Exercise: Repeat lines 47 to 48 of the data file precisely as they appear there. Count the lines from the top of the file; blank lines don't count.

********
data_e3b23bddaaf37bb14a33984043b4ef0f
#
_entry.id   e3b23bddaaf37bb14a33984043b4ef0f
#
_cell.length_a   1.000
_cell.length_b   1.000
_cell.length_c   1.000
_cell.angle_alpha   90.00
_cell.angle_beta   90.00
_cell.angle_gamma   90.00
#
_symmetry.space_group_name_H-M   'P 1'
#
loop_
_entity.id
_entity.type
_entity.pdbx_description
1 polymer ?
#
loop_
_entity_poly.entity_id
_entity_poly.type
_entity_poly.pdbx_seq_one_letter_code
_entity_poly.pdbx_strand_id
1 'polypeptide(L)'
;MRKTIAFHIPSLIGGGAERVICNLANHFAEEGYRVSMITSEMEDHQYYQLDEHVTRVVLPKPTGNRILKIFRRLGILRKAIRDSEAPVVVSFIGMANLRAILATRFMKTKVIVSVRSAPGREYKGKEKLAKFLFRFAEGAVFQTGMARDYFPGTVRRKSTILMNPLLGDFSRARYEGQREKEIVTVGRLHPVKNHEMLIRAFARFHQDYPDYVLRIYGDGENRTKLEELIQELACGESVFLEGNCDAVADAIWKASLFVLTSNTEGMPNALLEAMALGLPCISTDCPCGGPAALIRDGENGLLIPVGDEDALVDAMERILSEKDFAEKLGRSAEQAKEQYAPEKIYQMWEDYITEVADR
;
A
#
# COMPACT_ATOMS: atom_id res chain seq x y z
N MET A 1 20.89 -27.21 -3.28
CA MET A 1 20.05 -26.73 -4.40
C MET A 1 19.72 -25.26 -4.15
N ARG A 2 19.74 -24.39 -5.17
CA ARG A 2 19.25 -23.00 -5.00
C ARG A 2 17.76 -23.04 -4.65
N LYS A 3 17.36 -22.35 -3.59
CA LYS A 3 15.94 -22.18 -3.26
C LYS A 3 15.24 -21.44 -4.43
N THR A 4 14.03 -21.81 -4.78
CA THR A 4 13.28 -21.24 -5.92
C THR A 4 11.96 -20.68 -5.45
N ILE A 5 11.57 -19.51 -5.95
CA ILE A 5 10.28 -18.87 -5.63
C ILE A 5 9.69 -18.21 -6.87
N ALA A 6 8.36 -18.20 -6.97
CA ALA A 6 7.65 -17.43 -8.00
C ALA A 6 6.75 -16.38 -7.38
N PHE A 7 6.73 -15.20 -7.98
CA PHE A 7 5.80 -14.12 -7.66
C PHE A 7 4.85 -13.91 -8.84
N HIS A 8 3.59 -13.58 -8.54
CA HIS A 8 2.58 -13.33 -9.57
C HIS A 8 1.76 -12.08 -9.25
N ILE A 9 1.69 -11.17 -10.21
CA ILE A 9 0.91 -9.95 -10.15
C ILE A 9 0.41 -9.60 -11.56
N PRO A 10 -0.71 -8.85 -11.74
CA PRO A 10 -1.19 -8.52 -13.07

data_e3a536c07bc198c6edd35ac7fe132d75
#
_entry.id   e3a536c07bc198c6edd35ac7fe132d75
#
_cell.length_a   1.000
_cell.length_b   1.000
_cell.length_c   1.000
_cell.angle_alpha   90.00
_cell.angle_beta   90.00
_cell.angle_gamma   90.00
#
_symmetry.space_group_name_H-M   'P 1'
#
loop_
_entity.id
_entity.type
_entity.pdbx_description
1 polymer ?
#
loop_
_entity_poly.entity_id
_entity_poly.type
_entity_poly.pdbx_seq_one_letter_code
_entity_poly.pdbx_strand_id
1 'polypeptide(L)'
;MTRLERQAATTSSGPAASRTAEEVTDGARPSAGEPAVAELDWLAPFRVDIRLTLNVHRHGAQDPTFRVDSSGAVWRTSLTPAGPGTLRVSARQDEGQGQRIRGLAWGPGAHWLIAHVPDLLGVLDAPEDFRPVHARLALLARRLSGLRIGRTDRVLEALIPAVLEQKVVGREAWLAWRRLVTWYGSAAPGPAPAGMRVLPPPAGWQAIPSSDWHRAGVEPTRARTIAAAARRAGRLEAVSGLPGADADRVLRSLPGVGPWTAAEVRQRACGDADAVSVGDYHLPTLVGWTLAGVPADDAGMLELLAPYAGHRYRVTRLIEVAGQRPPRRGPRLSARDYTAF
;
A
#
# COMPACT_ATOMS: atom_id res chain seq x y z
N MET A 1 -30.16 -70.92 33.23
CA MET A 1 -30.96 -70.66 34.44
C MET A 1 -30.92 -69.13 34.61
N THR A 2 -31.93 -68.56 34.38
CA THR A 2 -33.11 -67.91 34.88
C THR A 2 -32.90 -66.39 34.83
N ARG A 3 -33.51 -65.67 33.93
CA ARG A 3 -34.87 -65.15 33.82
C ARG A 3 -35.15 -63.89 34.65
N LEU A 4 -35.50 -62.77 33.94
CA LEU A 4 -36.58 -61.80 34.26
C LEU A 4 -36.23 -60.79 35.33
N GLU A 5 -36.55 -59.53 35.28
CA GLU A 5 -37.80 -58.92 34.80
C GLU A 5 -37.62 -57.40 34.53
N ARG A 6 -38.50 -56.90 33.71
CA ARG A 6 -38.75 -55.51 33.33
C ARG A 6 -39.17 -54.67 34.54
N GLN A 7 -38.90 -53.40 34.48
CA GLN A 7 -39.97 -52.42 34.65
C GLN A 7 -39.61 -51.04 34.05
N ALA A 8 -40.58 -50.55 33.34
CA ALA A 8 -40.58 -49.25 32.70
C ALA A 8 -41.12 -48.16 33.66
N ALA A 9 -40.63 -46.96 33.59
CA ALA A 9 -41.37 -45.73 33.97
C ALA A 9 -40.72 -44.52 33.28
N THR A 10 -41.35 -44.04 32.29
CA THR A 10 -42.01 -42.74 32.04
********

CA ALA A 6 7.65 -17.43 -8.00
C ALA A 6 6.75 -16.38 -7.38